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On the downside, manufacturing shed 136,700 jobs between 2001 and 2006, equivalent to a 1.4% decline per year. Total employment fell from about 2,033,200 to roughly 1,896,500.
Losses in manufacturing were concentrated in Central Canada: Ontario shed 77,700 manufacturing jobs, and Quebec 56,600. This was the equivalent of an annual average decline of 1.7% in Ontario and 2.0% in Quebec.
As a result of these changes, manufacturing accounted for 11.8% of the total workforce in 2006, down from 13.8% in 2001. In contrast, the construction sector's share rose from 5.4% to 6.2%. The share for mining and oil and gas extraction edged up from 1.1% to 1.4%.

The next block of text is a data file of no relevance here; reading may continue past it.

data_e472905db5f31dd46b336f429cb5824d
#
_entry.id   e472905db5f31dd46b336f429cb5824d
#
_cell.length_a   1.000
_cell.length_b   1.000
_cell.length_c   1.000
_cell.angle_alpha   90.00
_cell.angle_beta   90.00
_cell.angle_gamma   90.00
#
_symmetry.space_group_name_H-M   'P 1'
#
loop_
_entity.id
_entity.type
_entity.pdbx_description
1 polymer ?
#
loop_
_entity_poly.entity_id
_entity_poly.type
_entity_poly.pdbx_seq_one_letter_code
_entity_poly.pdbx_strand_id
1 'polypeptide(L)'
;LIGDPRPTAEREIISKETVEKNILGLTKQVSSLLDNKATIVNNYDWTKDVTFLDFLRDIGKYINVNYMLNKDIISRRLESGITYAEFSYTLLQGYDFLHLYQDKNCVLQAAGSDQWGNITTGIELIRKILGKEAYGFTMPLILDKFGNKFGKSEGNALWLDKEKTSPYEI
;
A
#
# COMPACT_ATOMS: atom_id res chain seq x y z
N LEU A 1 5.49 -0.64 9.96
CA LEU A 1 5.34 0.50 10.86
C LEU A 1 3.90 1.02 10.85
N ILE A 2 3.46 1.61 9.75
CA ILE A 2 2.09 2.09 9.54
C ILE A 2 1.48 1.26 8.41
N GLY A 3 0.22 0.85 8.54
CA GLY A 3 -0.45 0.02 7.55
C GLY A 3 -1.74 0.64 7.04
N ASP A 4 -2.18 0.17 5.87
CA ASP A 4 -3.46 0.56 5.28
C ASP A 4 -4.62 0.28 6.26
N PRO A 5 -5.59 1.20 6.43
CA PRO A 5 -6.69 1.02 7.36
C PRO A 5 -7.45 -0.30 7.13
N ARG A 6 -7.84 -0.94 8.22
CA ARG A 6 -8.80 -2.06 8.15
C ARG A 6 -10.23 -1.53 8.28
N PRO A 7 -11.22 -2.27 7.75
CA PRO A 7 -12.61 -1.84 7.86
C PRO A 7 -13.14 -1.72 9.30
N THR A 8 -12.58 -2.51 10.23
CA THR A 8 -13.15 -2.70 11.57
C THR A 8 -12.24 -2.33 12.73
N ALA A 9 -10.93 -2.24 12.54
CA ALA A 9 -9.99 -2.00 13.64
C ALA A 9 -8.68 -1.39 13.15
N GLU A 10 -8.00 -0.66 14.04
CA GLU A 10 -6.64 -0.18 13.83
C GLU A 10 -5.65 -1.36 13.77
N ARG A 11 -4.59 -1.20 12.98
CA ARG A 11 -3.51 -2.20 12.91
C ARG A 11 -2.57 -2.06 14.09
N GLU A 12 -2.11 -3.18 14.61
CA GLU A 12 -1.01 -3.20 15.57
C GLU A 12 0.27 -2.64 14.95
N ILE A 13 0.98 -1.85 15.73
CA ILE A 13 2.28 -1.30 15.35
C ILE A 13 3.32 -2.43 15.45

Canada's cut and sew clothing manufacturing industry lost nearly 33,000 jobs during the period, a 9.3% average annual decline.
Employment in the computer and telecommunications (CT) sector1 fell by 28,200. The high tech downturn, which began in 2001, was acutely felt in Ottawa–Gatineau, especially in communication and technology wire and cable manufacturing.
The pulp, paper and paperboard mills industries shed 14,400 jobs over the five-year period. These losses were concentrated in Ontario (4,600), Quebec (4,000) and British Columbia (2,200). Employment in the sawmills and wood preservation industry fell by 14,200, with roughly half of the decline occurring in British Columbia.
The lumber industry was challenged on several fronts. In 2002, anti-dumping duties were imposed by the United States on Canadian lumber exports. By 2005 and 2006, the U.S. housing market started to contract, further weakening demand for lumber. By 2006, softwood lumber prices reached their lowest point. Other factors hurting the Canadian industry were increased competition from other countries and the exchange rate2.